Mercury, as well as other heavy metals such as lead, can accumulate in brain tissue, as well as in the spinal cord, as they are fat-soluble - meaning that they can hide itself in fat tissue, which is abundant in both the brain and the spine. Once there, they can displace important nutrients for brain health such as zinc and iron, which are needed for neurotransmitter production, as well as induce an inflammatory process called oxidative stress among other things.
10:30 AM; no major effect that I notice throughout the day - it’s neither good nor bad. This smells like placebo (and part of my mind is going how unlikely is it to get placebo 3 times in a row!, which is just the Gambler’s fallacy talking inasmuch as this is sampling with replacement). I give it 60% placebo; I check the next day right before taking, and it is. Man!
Took pill 12:11 PM. I am not certain. While I do get some things accomplished (a fair amount of work on the Silk Road article and its submission to places), I also have some difficulty reading through a fiction book (Sum) and I seem kind of twitchy and constantly shifting windows. I am weakly inclined to think this is Adderall (say, 60%). It’s not my normal feeling. Next morning - it was Adderall.
A study published in the Journal of Environmental Healths Perspective stated that "researchers, physicians, and others poked around in the dark crevices of the gene, (are) trying to untangle the clues that suggested gene function could be altered by more than just changes in sequence." This ties in perfectly with what Dr. Lisa mentions about how our lifestyles play a crucial role in how/if we manifest a certain cognitive disfunction. Which brings us to our next question: What kind of "brain diet" can help support this lifestyle?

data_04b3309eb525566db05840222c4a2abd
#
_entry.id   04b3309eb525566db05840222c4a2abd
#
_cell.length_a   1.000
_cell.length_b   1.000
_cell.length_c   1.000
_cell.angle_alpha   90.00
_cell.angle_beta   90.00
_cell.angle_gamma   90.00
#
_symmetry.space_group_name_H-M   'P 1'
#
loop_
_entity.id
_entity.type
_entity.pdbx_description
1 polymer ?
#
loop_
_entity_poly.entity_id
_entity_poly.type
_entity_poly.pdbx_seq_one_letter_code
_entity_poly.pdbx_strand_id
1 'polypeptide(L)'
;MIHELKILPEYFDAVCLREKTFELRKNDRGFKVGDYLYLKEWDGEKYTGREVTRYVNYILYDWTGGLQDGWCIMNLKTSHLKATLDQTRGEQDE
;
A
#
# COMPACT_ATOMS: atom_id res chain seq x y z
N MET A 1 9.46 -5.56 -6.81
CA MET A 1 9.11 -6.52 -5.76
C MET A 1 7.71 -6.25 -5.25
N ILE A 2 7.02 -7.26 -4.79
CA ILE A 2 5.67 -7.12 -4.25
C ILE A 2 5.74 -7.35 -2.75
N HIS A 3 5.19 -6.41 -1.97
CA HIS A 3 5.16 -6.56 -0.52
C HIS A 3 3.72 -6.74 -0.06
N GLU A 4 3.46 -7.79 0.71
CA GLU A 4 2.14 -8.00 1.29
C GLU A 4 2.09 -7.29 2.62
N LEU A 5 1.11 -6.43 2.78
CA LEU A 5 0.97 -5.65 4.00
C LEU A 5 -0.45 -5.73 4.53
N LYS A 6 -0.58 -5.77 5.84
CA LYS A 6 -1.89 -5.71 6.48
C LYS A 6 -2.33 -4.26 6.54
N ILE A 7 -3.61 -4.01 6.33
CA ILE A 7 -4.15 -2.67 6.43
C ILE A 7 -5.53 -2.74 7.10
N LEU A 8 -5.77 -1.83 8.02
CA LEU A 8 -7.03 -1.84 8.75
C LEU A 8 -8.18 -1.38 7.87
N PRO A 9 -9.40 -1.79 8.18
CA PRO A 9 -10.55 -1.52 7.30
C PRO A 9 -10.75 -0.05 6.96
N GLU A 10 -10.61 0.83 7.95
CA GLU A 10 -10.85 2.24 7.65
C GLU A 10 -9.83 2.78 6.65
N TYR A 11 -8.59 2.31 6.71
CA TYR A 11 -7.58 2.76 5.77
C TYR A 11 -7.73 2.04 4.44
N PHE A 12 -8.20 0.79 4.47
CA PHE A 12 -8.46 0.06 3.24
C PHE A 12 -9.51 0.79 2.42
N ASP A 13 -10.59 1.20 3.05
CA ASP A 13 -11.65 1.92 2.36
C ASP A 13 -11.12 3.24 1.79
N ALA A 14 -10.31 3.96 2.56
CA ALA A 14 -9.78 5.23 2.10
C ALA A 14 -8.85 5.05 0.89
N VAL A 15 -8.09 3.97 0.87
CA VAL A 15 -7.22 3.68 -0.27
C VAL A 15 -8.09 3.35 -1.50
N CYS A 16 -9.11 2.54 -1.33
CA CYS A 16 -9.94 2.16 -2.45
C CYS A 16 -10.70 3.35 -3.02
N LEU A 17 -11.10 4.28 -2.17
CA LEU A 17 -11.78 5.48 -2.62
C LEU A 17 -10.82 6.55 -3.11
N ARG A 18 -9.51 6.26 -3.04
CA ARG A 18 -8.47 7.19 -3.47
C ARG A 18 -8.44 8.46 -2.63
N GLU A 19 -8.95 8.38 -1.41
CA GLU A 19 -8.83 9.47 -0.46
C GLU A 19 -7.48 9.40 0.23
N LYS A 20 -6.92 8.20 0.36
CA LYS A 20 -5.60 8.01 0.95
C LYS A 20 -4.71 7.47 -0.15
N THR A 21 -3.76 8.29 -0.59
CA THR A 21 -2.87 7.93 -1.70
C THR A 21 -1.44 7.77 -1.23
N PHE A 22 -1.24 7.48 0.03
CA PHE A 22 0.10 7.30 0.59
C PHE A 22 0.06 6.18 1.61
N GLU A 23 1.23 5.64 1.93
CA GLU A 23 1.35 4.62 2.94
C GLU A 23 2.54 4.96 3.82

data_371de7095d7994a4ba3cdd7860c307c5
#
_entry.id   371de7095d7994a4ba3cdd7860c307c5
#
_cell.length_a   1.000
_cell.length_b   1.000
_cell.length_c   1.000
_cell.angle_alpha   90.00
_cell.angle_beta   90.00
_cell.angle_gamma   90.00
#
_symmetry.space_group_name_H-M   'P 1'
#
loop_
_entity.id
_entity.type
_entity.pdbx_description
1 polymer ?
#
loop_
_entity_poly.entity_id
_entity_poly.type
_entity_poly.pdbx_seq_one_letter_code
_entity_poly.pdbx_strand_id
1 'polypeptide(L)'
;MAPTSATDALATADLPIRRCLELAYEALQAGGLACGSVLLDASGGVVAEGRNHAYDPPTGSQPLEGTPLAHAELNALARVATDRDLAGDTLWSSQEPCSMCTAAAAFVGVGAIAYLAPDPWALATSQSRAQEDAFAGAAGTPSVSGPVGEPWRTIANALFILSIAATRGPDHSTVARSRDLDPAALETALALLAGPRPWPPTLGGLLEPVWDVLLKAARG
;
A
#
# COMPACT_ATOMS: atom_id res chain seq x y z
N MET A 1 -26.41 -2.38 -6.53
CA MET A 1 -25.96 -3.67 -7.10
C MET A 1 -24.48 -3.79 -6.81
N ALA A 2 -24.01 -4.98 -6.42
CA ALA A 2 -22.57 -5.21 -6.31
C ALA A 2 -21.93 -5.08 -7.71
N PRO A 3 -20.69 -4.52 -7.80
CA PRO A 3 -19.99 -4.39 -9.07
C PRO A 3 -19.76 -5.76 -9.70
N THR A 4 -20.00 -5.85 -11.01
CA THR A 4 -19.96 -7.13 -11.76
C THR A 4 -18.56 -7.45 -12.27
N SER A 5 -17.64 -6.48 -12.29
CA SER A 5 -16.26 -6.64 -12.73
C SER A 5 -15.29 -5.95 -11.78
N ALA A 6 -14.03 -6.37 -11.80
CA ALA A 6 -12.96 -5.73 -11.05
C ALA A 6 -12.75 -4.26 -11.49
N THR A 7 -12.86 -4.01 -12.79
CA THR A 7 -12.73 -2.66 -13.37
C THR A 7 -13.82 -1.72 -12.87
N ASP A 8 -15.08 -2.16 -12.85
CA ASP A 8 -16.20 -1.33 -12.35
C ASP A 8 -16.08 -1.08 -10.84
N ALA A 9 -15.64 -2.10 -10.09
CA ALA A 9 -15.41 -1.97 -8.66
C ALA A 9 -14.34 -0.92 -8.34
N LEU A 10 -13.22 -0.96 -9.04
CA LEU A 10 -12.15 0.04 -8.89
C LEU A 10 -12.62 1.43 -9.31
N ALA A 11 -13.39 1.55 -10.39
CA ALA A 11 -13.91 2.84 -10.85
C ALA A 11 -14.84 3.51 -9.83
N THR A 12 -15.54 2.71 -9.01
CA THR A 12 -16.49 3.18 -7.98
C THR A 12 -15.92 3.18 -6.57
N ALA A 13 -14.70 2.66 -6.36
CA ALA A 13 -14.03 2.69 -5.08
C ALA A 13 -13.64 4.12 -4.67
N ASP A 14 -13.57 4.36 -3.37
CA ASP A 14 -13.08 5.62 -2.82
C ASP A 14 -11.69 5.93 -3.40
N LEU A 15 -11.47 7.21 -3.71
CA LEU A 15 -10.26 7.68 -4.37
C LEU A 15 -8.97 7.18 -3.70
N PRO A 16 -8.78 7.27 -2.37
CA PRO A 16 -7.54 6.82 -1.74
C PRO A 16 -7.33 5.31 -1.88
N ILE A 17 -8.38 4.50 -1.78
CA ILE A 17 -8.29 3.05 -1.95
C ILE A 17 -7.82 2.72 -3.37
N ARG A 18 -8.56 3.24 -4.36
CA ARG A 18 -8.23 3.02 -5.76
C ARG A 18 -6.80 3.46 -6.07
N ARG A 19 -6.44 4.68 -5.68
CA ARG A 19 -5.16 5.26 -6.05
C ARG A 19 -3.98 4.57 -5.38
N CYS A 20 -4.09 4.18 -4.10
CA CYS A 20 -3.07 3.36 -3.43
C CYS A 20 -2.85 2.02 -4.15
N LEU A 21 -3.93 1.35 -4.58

A passionate singer, yogi, and vegan baker, you can usually count on Jessica to be writing songs, inventing recipes, or doing handstands. Most notably, Jessica is recognized (by her parents) for a 3 minute vocal solo at Carnegie Hall (at 13), by her friends for her amazing Raw Vegan Peanut Butter Chocolate Chip Cookie recipe, and also by her yogi friends for her recent mastery of Camel Pose. In all seriousness, Jessica is beyond excited to write for SnackNation, and to share her passion for health, wellness, and delicious foods.
At the Brain Bio Centre, our nutritional therapy clinic, our therapists specialise in mental health and biochemical testing that can provide in-depth information about your own specific needs, so we can create a personalised plan to support your health. For more information, please visit our website: www.brainbiocentre.com. Alternatively, BANT (British Association for Applied Nutrition and Nutritional Therapy), have a large network of therapists you can use to find a therapist suitable for you.